A campaign asking members of the public to separate batteries from electrical items at Merseyside household waste recycling centres has launched this week.
The campaign, which has been dubbed ‘BeBatterySavvy’ is part of an industry-led initiative to reduce the risk of fires at waste sites linked to lithium ion batteries.
Lithium ion batteries, which are commonly used in household electrical items, can pose a danger if they are damaged during processing or transport. It is hoped that by encouraging householders to separate batteries out from their electrical goods, this may reduce the chances of batteries entering WEEE processing lines.
“Batteries can burn and fires can kill – Recycle batteries separately” is the strapline for the campaign which is running from June to October.
The campaign is part of the SAFeR WEEE (waste electrical and electronic equipment) project which aims to find out whether people are willing to separate batteries from electrical goods for recycling.
This trial is being spearheaded locally by Merseyside Recycling and Waste Authority (MRWA) and Merseyside Fire & Rescue Service, working with industry partners Axion, Eunomia, S Norton, Veolia, Viridor and WasteCare.
Three HWRCs are participating in the trial, at which people will be able to separate batteries and WEEE (small appliances) into:
Batteries (of all types);
Small appliances with batteries that cannot be taken out; and
Small appliances with batteries taken out – these will go in with ordinary WEEE
MRWA says that alongside special recycling banks, the campaign will be backed by communications across social media and new site signage, while site operatives will be given training and branded hi-vis clothing to raise awareness of the
“We don’t want to risk fires at our Recycling Centres, or further down the supply chain, so we’ve joined this campaign to make members of the public aware of the dangers batteries can bring.”Cllr Tony Concepcion
Speaking at the launch of the campaign this week, Councillor Tony Concepcion, chairperson of the MRWA, said: “We’re seeing an increase in the amount of electrical items coming into our Recycling Centres, which is to be expected considering the number of gadgets people use these days. However, this increase is matched by a rise in the number of batteries which, as we’ve seen around the country, can be a potential danger.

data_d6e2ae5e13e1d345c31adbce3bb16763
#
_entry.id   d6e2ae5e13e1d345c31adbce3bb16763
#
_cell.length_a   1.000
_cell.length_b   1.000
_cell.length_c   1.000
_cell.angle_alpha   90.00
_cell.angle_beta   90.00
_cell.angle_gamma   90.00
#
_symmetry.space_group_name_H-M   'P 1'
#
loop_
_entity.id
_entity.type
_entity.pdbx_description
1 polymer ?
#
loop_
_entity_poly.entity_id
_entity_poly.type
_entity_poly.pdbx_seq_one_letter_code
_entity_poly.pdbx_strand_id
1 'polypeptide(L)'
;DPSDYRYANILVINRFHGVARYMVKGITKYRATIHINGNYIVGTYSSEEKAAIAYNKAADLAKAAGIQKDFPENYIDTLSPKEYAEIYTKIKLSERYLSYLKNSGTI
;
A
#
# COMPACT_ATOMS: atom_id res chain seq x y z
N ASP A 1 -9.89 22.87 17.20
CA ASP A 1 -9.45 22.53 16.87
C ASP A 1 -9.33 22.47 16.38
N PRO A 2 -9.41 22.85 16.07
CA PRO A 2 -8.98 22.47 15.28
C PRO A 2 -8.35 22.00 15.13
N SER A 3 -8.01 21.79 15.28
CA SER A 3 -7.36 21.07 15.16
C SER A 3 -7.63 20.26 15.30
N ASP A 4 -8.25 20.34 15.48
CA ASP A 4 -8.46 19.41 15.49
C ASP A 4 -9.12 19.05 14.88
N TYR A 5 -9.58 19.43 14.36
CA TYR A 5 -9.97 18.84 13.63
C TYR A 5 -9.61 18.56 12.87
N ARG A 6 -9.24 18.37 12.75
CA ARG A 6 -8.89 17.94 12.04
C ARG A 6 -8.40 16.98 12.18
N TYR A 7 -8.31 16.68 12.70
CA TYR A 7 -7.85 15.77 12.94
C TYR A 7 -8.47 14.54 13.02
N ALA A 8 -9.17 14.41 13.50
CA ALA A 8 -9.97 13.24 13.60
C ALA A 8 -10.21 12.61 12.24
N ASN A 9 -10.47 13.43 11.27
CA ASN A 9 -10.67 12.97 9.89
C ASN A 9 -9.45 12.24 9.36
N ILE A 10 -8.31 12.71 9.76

“We don’t want to risk fires at our Recycling Centres, or further down the supply chain, so we’ve joined this campaign to make members of the public aware of the dangers batteries can bring. We’ve installed new containers and signage at three of our sites and depending on how the campaign goes could roll this out to the rest of our HWRCs.”
Lithium ion batteries are widely found in consumer IT and electronics products. While accidents are rare when these batteries are used by consumers, handling at the end of life, particularly if the battery gets punctured during transport or processing, can lead to fires by igniting other combustible waste.
As a result, Li-Ion batteries have increasingly been linked to fires at waste sites in recent months – including a blaze at Viridor’s St Helens WEEE processing site which broke out in February (see letsrecycle.com story).
The SAFeR WEEE project is being funded by the WEEE Fund generated from the WEEE Compliance Fee in 2017 – to respond to the risk of fires at sites. Results from the trial will be shared in December, and it is hoped they could form the basis of a new voluntary collection protocol for the industry.
Scott Butler, WEEE Fund manager, said: “We are delighted to support this collaborative project that will explore the safe handling of lithium ion batteries at end of life, and help the UK minimise fire risks at recycling sites.”